[Development] Why can't QString use UTF-8 internally?

Bo Thorsen bo at vikingsoft.eu
Wed Feb 11 11:06:56 CET 2015

Den 11-02-2015 kl. 10:48 skrev Olivier Goffart:
> On Wednesday 11 February 2015 10:32:31 Bo Thorsen wrote:
>> This would make me very unhappy. I'm doing a customer project right now
>> that uses std::string all over the place and there is real pain involved
>> in this. It's an almost empty layer over char* and brings none of the
>> features of QString. Of all the failures of the C++ standards committee,
>> std::string is the worst.
>> Any string class has to be unicode. What it uses internally is an
>> implementation detail (which is what started this thread). It's fine to
>> have a pure ascii string type as well, but there are so few cases left
>> in real world applications where this is useful.
>> What QString internally uses is a pure optimization question, and I'll
>> leave that to others. But whatever is decided, I want to be sure it
>> keeps some of the things QString offers:
>> 1) Unicode! Don't assume the user remembers to use utf8.
>> qlabel->setText(stdString) *will* fail. Leaving decisions on encoding to
>> users is a bad idea.
>> 2) length() returns the number of chars I see on the screen, not a
>> random implementation detail of the chosen encoding.
>> 3) at(int) and [] gives the unicode char, not a random encoding char.
>> std::string fails at those completely basic requirement, which is why
>> you will never see me use it, unless some customer API demands it or I'm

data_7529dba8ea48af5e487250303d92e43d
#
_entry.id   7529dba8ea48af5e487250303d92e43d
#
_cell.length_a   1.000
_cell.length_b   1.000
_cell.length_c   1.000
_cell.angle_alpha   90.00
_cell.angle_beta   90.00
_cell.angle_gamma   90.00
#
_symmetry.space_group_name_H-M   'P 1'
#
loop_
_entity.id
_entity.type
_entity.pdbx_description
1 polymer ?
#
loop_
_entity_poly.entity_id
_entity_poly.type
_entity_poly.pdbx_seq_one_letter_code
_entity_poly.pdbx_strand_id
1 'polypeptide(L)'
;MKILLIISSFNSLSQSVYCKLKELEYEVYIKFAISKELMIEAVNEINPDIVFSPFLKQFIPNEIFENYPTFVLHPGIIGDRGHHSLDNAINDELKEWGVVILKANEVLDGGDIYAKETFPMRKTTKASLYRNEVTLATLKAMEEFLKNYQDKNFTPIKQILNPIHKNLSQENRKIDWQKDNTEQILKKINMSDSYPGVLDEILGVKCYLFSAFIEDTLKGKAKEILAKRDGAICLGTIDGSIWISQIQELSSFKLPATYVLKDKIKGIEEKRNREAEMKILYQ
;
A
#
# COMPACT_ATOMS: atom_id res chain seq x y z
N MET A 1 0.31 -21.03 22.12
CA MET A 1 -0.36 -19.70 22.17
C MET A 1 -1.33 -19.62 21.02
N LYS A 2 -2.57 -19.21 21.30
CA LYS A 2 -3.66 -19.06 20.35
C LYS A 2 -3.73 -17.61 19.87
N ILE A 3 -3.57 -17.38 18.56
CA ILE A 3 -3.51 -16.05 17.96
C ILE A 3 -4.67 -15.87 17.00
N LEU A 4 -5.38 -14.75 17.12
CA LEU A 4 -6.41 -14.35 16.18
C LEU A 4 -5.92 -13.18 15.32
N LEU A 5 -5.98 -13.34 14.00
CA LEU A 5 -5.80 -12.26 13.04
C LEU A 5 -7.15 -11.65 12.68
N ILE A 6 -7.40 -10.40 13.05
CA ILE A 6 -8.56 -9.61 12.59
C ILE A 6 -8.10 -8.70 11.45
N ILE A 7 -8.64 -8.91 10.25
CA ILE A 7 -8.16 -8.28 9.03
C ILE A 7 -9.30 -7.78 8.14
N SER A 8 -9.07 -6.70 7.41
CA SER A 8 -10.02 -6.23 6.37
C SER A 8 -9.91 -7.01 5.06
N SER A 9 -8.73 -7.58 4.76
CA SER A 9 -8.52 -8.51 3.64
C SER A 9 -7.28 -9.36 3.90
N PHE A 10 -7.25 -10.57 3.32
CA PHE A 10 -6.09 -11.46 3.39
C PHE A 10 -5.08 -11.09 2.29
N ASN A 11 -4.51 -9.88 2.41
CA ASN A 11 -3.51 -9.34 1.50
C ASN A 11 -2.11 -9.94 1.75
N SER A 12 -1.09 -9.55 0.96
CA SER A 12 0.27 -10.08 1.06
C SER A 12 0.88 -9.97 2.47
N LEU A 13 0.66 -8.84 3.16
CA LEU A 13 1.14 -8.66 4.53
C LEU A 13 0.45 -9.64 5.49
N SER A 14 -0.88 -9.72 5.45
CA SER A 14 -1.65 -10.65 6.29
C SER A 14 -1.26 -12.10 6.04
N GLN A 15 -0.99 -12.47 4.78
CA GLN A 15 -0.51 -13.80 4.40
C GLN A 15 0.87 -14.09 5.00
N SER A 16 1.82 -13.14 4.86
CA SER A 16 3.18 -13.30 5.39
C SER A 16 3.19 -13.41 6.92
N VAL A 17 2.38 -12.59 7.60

>> in one of those exceptional cases where there is sure to be ascii only
>> in the strings.
>> Another note: Latin1 is the worst idea for i18n ever invented, and it's
>> by now useless, irrelevant and only a source for bugs once you start to
>> truly support i18n outside of USA and Western Europe. I would be one
>> step closer to total happiness if C++17 and Qt7 makes this "encoding"
>> completely unsupported.
>> I know this I've made the statements here a bit harsh, but I see the
>> same kinds of problems again and again in customer code, when they chose
>> to use std::string all over the place. They give the same arguments I've
>> seen here - optimized, faster, etc - and add a few like "easier to
>> switch away from Qt, backend is std/boost only and no Qt allowed and so
>> on". And they pay for it in development time, bugfixing and angry users.
>> Sure, QString isn't optimized for some cases. But I'll take a less
>> optimized class any day over something that brings heaps of bugs. Then I
>> have time to focus on optimizing the serious things instead of fixing bugs.
> Again, std::string is not an equivalent of QString, it is a equivalent of
> QByteArray.
> The equivalent of QString would be std::wstring or std::u16string. And those
> classes have the properties you desire.

I know. I responded to a suggestion to use std::string with utf8 encoding.

Bo Thorsen,
Director, Viking Software.

Viking Software
Qt and C++ developers for hire

More information about the Development mailing list